Despite feeling at times – with Ripley shoehorned into events between Alien and Aliens – like little more than fan fiction, the supposedly canonical Alien: Out of the Shadows by Tim Lebbon definitely had some great moments. Lebbon’s writing was pretty damn good and the main characters – again, Ripley aside – were impressively detailed and nicely handled.

It’s good to see Lebbon go beyond the comfortable confines of the original Alien trilogy’s timeline, a few hundred years into the future – and without the need to include any familiar characters at all. Though billed as a Predator book, Incursion is actually the first part in a trilogy (collectively named The Rage War) which features both Aliens and Predators – and even starts with an action/horror scene featuring Xenomorphs.

Pushing the timeline forward means that the position of humanity in the universe is very different to the situation we’re used to seeing, though the omniscient, omnipotent and omnipresent Weyland-Yutani still seem to be just as all-powerful and nasty as they have been shown to be in other franchise stories.

Predators and Xenomorphs are known, familiar but still deadly threats in the universe – and it seems that the Yautja (which is the canonical name for the Predator species) are appearing in human-occupied territories in greater and greater numbers. What could be so terrifying that even the Yautja are fleeing from their own outposts and risking intergalactic war by encroaching into human-claimed space?

There’s interesting galactic politics at play here and plenty of gory action sequences, but there’s the sense that there are a few too many characters and it all feels like set-up, rather than a book with a satisfying beginning, middle and end. A late-stage, sustained torture sequence (followed by a bit of Stockholm Syndrome-esque loyalty switching) leaves a bad taste in the mouth too, with a few unnecessarily sadistic details thrown in for good measure.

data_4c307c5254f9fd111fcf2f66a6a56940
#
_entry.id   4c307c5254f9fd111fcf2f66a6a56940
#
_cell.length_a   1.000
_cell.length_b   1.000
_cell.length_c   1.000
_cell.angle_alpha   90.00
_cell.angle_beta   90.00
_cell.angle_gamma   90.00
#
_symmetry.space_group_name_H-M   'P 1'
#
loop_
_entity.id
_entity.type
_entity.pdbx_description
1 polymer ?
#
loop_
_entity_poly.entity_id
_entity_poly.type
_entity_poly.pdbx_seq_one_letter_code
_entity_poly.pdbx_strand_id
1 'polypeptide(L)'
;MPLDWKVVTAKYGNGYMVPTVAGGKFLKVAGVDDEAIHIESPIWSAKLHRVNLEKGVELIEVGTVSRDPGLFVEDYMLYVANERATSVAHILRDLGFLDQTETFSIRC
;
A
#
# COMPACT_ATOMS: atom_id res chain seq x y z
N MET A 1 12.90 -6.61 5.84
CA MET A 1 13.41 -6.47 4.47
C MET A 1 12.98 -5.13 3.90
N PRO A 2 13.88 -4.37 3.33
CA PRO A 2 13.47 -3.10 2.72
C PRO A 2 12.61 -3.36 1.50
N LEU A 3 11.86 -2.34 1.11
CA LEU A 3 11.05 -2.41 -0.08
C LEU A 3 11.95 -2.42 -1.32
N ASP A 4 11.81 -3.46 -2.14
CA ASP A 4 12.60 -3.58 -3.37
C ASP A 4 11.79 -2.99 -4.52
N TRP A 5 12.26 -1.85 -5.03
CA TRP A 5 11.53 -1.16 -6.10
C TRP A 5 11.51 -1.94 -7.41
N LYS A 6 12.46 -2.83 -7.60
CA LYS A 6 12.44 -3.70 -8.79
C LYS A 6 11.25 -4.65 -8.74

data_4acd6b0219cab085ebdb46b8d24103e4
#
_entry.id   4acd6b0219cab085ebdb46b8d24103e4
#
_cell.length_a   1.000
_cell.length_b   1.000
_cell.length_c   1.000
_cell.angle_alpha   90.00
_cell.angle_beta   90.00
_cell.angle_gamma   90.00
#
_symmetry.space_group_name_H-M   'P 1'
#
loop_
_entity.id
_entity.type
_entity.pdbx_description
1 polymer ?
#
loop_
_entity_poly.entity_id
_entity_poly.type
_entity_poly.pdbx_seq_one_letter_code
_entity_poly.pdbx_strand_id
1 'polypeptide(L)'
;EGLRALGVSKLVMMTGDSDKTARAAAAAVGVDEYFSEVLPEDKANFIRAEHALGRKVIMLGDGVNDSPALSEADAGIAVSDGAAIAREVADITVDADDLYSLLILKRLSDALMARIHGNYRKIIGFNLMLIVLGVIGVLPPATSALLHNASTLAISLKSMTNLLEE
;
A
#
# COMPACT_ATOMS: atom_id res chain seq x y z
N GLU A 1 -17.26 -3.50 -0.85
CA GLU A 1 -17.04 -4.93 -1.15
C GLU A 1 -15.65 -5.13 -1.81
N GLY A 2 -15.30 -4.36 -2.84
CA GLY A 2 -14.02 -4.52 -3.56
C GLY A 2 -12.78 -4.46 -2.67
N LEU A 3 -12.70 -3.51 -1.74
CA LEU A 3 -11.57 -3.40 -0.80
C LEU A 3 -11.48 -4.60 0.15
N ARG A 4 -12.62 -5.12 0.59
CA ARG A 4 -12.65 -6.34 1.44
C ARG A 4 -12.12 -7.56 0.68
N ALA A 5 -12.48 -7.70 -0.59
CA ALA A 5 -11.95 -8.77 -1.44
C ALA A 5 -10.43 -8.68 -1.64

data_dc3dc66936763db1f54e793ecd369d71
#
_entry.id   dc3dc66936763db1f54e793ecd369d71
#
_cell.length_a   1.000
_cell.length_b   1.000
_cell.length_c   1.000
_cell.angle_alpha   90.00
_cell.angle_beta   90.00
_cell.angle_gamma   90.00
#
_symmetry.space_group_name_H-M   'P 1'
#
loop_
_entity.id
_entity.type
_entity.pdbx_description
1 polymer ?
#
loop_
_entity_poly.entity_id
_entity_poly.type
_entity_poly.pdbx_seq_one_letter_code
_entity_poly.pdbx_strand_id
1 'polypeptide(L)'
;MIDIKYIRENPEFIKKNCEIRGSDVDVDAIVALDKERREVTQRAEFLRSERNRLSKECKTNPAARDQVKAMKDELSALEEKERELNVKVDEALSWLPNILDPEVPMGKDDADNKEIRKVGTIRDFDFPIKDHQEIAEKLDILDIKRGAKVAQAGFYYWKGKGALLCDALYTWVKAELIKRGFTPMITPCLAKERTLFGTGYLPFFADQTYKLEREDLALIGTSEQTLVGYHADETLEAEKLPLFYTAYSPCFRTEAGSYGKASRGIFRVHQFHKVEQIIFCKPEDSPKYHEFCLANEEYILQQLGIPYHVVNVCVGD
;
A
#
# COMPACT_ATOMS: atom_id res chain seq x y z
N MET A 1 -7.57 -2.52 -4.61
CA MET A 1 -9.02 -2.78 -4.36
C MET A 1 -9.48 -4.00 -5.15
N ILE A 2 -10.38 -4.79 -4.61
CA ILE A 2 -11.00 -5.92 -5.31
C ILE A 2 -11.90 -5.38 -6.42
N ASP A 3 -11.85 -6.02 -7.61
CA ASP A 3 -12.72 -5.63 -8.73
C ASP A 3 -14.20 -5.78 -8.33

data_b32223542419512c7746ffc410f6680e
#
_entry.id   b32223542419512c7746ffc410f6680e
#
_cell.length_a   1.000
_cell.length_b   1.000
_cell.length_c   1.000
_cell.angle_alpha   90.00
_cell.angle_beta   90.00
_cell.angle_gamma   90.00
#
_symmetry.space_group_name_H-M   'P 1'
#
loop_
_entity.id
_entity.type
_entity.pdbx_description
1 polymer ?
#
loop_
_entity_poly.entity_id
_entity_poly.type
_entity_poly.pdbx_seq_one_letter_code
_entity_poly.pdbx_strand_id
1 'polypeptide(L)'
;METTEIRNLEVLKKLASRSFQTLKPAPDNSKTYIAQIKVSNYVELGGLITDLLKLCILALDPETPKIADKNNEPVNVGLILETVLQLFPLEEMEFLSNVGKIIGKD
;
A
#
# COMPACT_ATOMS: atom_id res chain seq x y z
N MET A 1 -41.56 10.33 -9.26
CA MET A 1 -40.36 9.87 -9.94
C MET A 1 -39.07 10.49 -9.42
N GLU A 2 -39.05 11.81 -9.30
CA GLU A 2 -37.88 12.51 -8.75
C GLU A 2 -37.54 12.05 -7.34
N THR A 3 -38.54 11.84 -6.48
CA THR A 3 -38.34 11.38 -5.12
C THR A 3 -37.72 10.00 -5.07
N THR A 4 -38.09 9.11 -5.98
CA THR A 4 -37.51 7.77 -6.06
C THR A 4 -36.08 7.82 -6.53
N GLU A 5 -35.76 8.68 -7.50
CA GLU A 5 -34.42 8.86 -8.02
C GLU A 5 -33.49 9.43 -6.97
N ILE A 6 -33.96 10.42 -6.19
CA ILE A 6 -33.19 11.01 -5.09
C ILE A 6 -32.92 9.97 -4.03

Still, it is good to finally break the cycle of Weyland-Yutani/dodgy scientific experiments/Colonial Marines-style shenanigans and into a much more spacefaring tale, on a much bigger scale than is usually seen in Aliens fiction (and, again, despite the Predator’s top billing, it still feels more like an Aliens-led story which Predators happen to be in, rather than a tale 100% focused on the Yautja and the effects of the titular Incursion). As the first part of a trilogy, it does its job – though it doesn’t, at this stage, feel as if there’s enough going on to truly justify three whole books on the same story. Time will tell if the three book structure ends up being a blessing or a curse.

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